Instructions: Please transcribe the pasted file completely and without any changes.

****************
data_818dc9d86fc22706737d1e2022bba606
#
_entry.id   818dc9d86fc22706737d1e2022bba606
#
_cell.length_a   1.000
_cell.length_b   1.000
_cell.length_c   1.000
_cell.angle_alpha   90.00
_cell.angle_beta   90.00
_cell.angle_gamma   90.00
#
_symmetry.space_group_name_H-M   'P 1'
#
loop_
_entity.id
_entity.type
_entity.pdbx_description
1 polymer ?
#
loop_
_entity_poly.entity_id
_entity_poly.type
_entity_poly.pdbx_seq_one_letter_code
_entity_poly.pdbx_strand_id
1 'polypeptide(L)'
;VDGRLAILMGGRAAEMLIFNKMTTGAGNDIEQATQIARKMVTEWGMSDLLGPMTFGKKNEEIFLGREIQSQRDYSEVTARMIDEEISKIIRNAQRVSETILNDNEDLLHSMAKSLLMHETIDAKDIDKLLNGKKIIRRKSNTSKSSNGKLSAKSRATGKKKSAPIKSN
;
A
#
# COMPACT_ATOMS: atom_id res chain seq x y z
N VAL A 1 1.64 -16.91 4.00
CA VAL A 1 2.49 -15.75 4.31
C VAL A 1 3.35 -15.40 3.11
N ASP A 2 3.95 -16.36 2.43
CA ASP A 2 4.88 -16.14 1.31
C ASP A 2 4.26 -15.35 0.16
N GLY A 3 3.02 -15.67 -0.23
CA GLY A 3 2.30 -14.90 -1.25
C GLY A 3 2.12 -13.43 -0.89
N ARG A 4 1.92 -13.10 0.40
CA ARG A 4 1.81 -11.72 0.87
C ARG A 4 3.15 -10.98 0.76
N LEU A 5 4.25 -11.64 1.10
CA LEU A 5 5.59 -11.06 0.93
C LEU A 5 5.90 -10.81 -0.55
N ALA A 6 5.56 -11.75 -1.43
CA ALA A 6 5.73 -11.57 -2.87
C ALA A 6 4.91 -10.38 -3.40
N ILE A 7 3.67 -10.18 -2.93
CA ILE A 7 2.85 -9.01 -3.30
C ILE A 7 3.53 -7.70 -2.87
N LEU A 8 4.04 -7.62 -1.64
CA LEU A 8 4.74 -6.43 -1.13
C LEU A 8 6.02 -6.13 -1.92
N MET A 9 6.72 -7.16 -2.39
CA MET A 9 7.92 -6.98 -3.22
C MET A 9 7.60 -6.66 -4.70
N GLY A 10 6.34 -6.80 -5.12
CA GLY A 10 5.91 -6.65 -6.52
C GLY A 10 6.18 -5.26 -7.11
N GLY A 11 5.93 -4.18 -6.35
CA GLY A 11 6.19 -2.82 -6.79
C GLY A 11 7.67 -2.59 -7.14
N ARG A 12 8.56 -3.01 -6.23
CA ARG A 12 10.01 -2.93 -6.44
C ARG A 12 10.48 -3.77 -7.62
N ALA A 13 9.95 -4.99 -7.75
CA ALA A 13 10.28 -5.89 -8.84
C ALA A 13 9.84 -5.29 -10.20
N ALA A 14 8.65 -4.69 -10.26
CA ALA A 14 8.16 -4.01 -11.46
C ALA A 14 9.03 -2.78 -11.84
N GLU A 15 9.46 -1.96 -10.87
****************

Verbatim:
data_818dc9d86fc22706737d1e2022bba606
#
_entry.id   818dc9d86fc22706737d1e2022bba606
#
_cell.length_a   1.000
_cell.length_b   1.000
_cell.length_c   1.000
_cell.angle_alpha   90.00
_cell.angle_beta   90.00
_cell.angle_gamma   90.00
#
_symmetry.space_group_name_H-M   'P 1'
#
loop_
_entity.id
_entity.type
_entity.pdbx_description
1 polymer ?
#
loop_
_entity_poly.entity_id
_entity_poly.type
_entity_poly.pdbx_seq_one_letter_code
_entity_poly.pdbx_strand_id
1 'polypeptide(L)'
;VDGRLAILMGGRAAEMLIFNKMTTGAGNDIEQATQIARKMVTEWGMSDLLGPMTFGKKNEEIFLGREIQSQRDYSEVTARMIDEEISKIIRNAQRVSETILNDNEDLLHSMAKSLLMHETIDAKDIDKLLNGKKIIRRKSNTSKSSNGKLSAKSRATGKKKSAPIKSN
;
A
#
# COMPACT_ATOMS: atom_id res chain seq x y z
N VAL A 1 1.64 -16.91 4.00
CA VAL A 1 2.49 -15.75 4.31
C VAL A 1 3.35 -15.40 3.11
N ASP A 2 3.95 -16.36 2.43
CA ASP A 2 4.88 -16.14 1.31
C ASP A 2 4.26 -15.35 0.16
N GLY A 3 3.02 -15.67 -0.23
CA GLY A 3 2.30 -14.90 -1.25
C GLY A 3 2.12 -13.43 -0.89
N ARG A 4 1.92 -13.10 0.40
CA ARG A 4 1.81 -11.72 0.87
C ARG A 4 3.15 -10.98 0.76
N LEU A 5 4.25 -11.64 1.10
CA LEU A 5 5.59 -11.06 0.93
C LEU A 5 5.90 -10.81 -0.55
N ALA A 6 5.56 -11.75 -1.43
CA ALA A 6 5.73 -11.57 -2.87
C ALA A 6 4.91 -10.38 -3.40
N ILE A 7 3.67 -10.18 -2.93
CA ILE A 7 2.85 -9.01 -3.30
C ILE A 7 3.53 -7.70 -2.87
N LEU A 8 4.04 -7.62 -1.64
CA LEU A 8 4.74 -6.43 -1.13
C LEU A 8 6.02 -6.13 -1.92
N MET A 9 6.72 -7.16 -2.39
CA MET A 9 7.92 -6.98 -3.22
C MET A 9 7.60 -6.66 -4.70
N GLY A 10 6.34 -6.80 -5.12
CA GLY A 10 5.91 -6.65 -6.52
C GLY A 10 6.18 -5.26 -7.11
N GLY A 11 5.93 -4.18 -6.35
CA GLY A 11 6.19 -2.82 -6.79
C GLY A 11 7.67 -2.59 -7.14
N ARG A 12 8.56 -3.01 -6.23
CA ARG A 12 10.01 -2.93 -6.44
C ARG A 12 10.48 -3.77 -7.62
N ALA A 13 9.95 -4.99 -7.75
CA ALA A 13 10.28 -5.89 -8.84
C ALA A 13 9.84 -5.29 -10.20
N ALA A 14 8.65 -4.69 -10.26
CA ALA A 14 8.16 -4.01 -11.46
C ALA A 14 9.03 -2.78 -11.84
N GLU A 15 9.46 -1.96 -10.87